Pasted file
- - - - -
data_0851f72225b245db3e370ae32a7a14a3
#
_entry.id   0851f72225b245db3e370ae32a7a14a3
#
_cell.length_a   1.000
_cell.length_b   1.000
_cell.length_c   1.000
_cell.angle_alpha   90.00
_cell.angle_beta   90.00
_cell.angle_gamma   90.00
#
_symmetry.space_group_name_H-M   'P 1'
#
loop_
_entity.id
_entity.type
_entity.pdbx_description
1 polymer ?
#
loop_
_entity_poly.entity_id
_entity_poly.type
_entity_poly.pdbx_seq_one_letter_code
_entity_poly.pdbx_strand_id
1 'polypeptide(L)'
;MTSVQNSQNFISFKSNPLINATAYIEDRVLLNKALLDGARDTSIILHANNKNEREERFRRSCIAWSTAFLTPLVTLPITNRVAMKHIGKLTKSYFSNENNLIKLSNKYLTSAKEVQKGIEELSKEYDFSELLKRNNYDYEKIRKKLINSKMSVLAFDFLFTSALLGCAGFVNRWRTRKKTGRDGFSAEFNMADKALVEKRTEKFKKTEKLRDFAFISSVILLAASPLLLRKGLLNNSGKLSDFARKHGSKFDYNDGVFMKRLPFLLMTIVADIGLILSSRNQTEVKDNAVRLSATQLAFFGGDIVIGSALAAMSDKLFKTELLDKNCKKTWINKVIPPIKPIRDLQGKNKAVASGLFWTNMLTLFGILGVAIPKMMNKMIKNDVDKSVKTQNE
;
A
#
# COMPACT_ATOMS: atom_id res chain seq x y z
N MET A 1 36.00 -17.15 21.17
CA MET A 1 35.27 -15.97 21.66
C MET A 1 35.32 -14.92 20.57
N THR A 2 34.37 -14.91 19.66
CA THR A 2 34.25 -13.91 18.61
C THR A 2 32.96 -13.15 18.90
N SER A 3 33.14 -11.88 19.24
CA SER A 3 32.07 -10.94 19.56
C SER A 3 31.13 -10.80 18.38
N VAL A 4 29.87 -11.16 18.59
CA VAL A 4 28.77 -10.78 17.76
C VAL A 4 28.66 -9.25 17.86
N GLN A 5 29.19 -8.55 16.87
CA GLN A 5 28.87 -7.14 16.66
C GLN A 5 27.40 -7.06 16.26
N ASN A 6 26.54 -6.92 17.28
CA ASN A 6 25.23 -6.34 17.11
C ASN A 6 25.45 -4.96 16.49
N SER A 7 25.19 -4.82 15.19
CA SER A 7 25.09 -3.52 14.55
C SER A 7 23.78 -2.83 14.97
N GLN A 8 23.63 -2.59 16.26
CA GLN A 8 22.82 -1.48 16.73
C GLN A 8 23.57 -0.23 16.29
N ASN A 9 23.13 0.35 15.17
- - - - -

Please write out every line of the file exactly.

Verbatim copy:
data_0851f72225b245db3e370ae32a7a14a3
#
_entry.id   0851f72225b245db3e370ae32a7a14a3
#
_cell.length_a   1.000
_cell.length_b   1.000
_cell.length_c   1.000
_cell.angle_alpha   90.00
_cell.angle_beta   90.00
_cell.angle_gamma   90.00
#
_symmetry.space_group_name_H-M   'P 1'
#
loop_
_entity.id
_entity.type
_entity.pdbx_description
1 polymer ?
#
loop_
_entity_poly.entity_id
_entity_poly.type
_entity_poly.pdbx_seq_one_letter_code
_entity_poly.pdbx_strand_id
1 'polypeptide(L)'
;MTSVQNSQNFISFKSNPLINATAYIEDRVLLNKALLDGARDTSIILHANNKNEREERFRRSCIAWSTAFLTPLVTLPITNRVAMKHIGKLTKSYFSNENNLIKLSNKYLTSAKEVQKGIEELSKEYDFSELLKRNNYDYEKIRKKLINSKMSVLAFDFLFTSALLGCAGFVNRWRTRKKTGRDGFSAEFNMADKALVEKRTEKFKKTEKLRDFAFISSVILLAASPLLLRKGLLNNSGKLSDFARKHGSKFDYNDGVFMKRLPFLLMTIVADIGLILSSRNQTEVKDNAVRLSATQLAFFGGDIVIGSALAAMSDKLFKTELLDKNCKKTWINKVIPPIKPIRDLQGKNKAVASGLFWTNMLTLFGILGVAIPKMMNKMIKNDVDKSVKTQNE
;
A
#
# COMPACT_ATOMS: atom_id res chain seq x y z
N MET A 1 36.00 -17.15 21.17
CA MET A 1 35.27 -15.97 21.66
C MET A 1 35.32 -14.92 20.57
N THR A 2 34.37 -14.91 19.66
CA THR A 2 34.25 -13.91 18.61
C THR A 2 32.96 -13.15 18.90
N SER A 3 33.14 -11.88 19.24
CA SER A 3 32.07 -10.94 19.56
C SER A 3 31.13 -10.80 18.38
N VAL A 4 29.87 -11.16 18.59
CA VAL A 4 28.77 -10.78 17.76
C VAL A 4 28.66 -9.25 17.86
N GLN A 5 29.19 -8.55 16.87
CA GLN A 5 28.87 -7.14 16.66
C GLN A 5 27.40 -7.06 16.26
N ASN A 6 26.54 -6.92 17.28
CA ASN A 6 25.23 -6.34 17.11
C ASN A 6 25.45 -4.96 16.49
N SER A 7 25.19 -4.82 15.19
CA SER A 7 25.09 -3.52 14.55
C SER A 7 23.78 -2.83 14.97
N GLN A 8 23.63 -2.59 16.26
CA GLN A 8 22.82 -1.48 16.73
C GLN A 8 23.57 -0.23 16.29
N ASN A 9 23.13 0.35 15.17